Oktoberfest Bacon Bier

Posted by: on October 8, 2007

Around this time each year, a former colleague of mine hosts an annual Oktoberfest party at his home in Springfield, VA. It is an event that many of us look forward to and plan our schedules around year after year.

He owns a beautiful property with several acres of forested hills that roll down to a creek. Given the property’s proximity to town, it is truly a unique setting in that it is quiet, relaxing and peaceful, unlike the suburban developments, strip malls, and multi-lane freeways just a couple miles away. The forest also plays an important role at the Oktoberfest bash, as a “Volksmarch” (or stroll through the woods) always kicks off the festivities.

The gracious hosts always provide a delicious spread of traditional German fare such as bratwurst, spaetzle, sauerkraut, and apfel struedel. The only thing guests are encouraged to bring is their favorite German beer or wine to consume between rounds of schnapps and kirschwasser.

For my contribution to the party, it would have been easy to just run down the block to my local liquor store and pick up a six pack of St. Pauli Girl as I’ve done in the past. But this year I decided to be a bit more adventurous. Instead I went in search of a “smoke beer” I had heard about a couple months ago – a German beer that supposedly tastes like bacon.

My search for smoke beer led me to the website for Aecht Schlenkerla Rauchbier (“rauch” means “smoke” in German). Rauchbier is a dark beer that is made by exposing the malt to the intense, aromatic smoke of burning beechwood logs. The beer is brewed in accordance with the Bavarian Purity Law of 1516. Fortunately I was able to order a few bottles from a U.S. distributor to have shipped to my home.

The Historical Brewery Tavern Schlenkerla is located in the German town of Bamberg and has been in operation for 6 generations.

From their website:

Schlenkerla has become a magic word for a long time, but many do not know where this word originated. Its roots lie within the franconian vernacular. “Schlenkern” is an old German expression for walking not straight (just like a drunk person does). Allegedly one of the former brewers had a funny way of walking due to an accident (or maybe due to the beer), and so he was called the “Schlenkerla” (The ending “la” by the way, is very typical for the Franconian dialect). After a while, the residents of Bamberg also called the tavern “Schlenkerla”, and even though the sixth generation of brewers now taps the beer, the name has remained.

The following excerpt from the Schlenkerla website describes the experience of drinking Rauchbier, and based on my own experience I completely agree with their assessment:

The connoisseur drinks it slowly with relish, but steadily and purposefully. He knows, that the second “Seidla” (half-liter) tastes better than the first, and the third even better than the second. He drinks during the morning pint and during the afternoon break. He drinks it in the evenings, drinks it alone and with company, especially with company, as “Aecht Schlenkerla Rauchbier” makes one talkative and exuberant. It brings together the local with the stranger, as it is common in Franconia to share your table with others. Even if the brew tastes somewhat strange at the first swallow, do not stop, because soon you will realize that your thirst will not decrease and your pleasure will visibly increase. That is written on the coasters, and the coasters are right!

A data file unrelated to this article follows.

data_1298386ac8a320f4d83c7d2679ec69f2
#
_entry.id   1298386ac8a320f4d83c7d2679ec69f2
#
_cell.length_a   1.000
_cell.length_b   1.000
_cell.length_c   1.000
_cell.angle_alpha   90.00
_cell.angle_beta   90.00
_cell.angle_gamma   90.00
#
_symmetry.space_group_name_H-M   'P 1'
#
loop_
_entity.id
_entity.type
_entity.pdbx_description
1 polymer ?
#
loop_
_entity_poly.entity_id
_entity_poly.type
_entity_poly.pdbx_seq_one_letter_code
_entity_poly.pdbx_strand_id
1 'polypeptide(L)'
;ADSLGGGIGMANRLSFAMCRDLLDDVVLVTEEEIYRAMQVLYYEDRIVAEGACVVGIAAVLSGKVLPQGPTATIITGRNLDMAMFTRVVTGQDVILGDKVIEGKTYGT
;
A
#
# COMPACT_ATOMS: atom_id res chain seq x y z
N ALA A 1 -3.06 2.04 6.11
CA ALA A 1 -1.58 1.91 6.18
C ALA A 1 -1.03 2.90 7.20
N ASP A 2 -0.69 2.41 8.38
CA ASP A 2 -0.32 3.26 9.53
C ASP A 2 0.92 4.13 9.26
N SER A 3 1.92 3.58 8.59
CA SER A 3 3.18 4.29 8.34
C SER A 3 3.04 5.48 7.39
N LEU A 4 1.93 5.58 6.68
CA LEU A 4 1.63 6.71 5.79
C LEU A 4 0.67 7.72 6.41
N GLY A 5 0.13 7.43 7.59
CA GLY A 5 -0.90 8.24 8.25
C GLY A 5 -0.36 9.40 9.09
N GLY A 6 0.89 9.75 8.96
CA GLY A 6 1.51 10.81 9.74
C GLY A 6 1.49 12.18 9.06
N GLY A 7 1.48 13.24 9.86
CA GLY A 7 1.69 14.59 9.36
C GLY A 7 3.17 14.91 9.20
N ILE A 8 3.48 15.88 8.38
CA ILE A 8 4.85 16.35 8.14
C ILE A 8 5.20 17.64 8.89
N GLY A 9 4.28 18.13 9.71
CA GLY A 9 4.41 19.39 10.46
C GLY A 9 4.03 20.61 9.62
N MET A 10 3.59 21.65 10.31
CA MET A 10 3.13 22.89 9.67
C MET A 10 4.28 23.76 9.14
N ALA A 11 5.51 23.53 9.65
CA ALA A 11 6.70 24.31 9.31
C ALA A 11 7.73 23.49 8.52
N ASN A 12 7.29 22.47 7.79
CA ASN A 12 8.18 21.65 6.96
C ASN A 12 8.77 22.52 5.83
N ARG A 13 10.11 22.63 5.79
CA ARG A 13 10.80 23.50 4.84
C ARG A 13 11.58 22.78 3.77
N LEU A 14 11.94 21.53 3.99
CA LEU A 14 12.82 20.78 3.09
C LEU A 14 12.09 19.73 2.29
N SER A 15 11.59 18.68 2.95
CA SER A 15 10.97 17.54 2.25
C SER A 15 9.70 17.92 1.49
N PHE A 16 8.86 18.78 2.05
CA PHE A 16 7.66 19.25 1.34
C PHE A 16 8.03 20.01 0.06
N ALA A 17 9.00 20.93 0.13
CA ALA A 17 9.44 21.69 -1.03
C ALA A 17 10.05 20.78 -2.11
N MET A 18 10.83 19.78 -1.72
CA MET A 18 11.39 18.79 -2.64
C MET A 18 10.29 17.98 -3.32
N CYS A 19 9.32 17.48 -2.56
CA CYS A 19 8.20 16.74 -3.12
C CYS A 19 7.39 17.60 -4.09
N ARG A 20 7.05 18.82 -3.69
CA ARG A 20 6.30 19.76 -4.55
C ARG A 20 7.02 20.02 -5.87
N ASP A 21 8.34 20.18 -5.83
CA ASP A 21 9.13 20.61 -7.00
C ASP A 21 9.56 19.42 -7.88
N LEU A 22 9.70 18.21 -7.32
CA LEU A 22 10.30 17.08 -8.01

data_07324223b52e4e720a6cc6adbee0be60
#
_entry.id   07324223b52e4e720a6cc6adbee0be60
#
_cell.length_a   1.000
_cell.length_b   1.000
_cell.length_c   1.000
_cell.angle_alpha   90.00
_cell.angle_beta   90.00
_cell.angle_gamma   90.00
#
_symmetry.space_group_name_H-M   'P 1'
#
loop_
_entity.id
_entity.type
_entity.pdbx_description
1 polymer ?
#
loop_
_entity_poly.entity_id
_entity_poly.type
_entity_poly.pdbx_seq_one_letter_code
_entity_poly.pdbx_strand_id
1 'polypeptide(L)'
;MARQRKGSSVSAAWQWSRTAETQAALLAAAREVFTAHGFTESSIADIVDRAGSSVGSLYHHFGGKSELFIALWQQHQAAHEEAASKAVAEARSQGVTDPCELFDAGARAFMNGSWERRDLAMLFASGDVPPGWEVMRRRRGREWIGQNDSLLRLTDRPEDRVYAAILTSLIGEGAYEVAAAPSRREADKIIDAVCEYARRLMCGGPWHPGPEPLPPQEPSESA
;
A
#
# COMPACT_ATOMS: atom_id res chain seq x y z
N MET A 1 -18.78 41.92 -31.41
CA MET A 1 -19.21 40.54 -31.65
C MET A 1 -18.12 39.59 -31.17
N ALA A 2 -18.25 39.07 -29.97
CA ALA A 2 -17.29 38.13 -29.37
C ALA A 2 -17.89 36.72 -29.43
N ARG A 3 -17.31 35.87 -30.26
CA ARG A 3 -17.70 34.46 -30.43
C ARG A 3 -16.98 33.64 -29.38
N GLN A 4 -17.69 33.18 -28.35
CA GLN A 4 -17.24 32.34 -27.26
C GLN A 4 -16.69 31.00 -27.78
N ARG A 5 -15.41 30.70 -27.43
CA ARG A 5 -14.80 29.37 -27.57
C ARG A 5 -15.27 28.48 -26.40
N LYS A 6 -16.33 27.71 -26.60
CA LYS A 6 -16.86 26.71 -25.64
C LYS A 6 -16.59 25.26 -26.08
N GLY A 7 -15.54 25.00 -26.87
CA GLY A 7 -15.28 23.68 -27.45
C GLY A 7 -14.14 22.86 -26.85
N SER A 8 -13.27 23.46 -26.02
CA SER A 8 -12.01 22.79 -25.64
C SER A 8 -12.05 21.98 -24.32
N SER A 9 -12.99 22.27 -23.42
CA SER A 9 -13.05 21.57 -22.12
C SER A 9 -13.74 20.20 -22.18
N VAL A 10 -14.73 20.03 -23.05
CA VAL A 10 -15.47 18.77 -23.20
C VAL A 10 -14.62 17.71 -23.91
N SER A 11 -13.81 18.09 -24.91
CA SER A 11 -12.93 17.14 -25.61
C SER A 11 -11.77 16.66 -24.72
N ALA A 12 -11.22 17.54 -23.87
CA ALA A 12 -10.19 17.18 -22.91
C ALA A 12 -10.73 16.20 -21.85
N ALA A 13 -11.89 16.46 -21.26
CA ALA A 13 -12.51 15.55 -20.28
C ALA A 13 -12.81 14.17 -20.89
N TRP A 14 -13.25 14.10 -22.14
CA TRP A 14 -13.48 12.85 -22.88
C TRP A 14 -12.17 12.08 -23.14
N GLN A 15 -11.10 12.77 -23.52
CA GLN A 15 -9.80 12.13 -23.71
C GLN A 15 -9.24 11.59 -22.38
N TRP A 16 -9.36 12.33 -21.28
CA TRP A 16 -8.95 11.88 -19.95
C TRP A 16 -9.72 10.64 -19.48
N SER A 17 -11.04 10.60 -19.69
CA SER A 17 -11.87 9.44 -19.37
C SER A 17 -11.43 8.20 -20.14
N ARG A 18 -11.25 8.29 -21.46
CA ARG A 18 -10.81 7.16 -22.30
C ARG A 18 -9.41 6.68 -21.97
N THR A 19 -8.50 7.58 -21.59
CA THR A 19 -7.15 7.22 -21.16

Granted, I didn’t drink enough Rauchbier to find myself being overly friendly with strangers (not that it would have been the first time), nor did I embarrass myself in public (which I’ve NEVER done before…ahem…). But the first sip of Rauchbier is indeed an intense experience. The beer is quite smoky and there is definitely an underlying taste of bacon. The flavors are not subtle. Most people who tried a drink of my beer did not follow the brewer’s advice to continue past the first sip, and some didn’t even make it past the first smell. Once the aftertaste settles, you are left with the smoky taste of bacon on your palate, and for some people it is just too much. But subsequent sips are not as overwhelming once your senses adjust to the flavors.

In the end, Aecht Schlenkerla Rauchbier really is a pretty decent beer that definitely tastes like bacon, and there’s nothing wrong with that. Das perfekte Bier für ein fröhliches Oktoberfest.

Comments

  1. Mr. Bacon says:

    As a beer lover I’ve had this several times, though it’s been a couple of years since I last purchased it now. A lovely beer indeed, but I really can’t remember it tasting of bacon – and unfortunately I can’t seem to locate my tasting notes, either. Having read this, though, I will definitely pick up a bottle again at some point in the coming week and see if I can detect any bacon flavours.

    Nice website you’ve got here, by the way! Will definitely be adding it to my favourites, and your book to the amazon shopping list for my next order. :)

  2. Heather Lauer says:

    Thanks for stopping by, Mr. Bacon! :)

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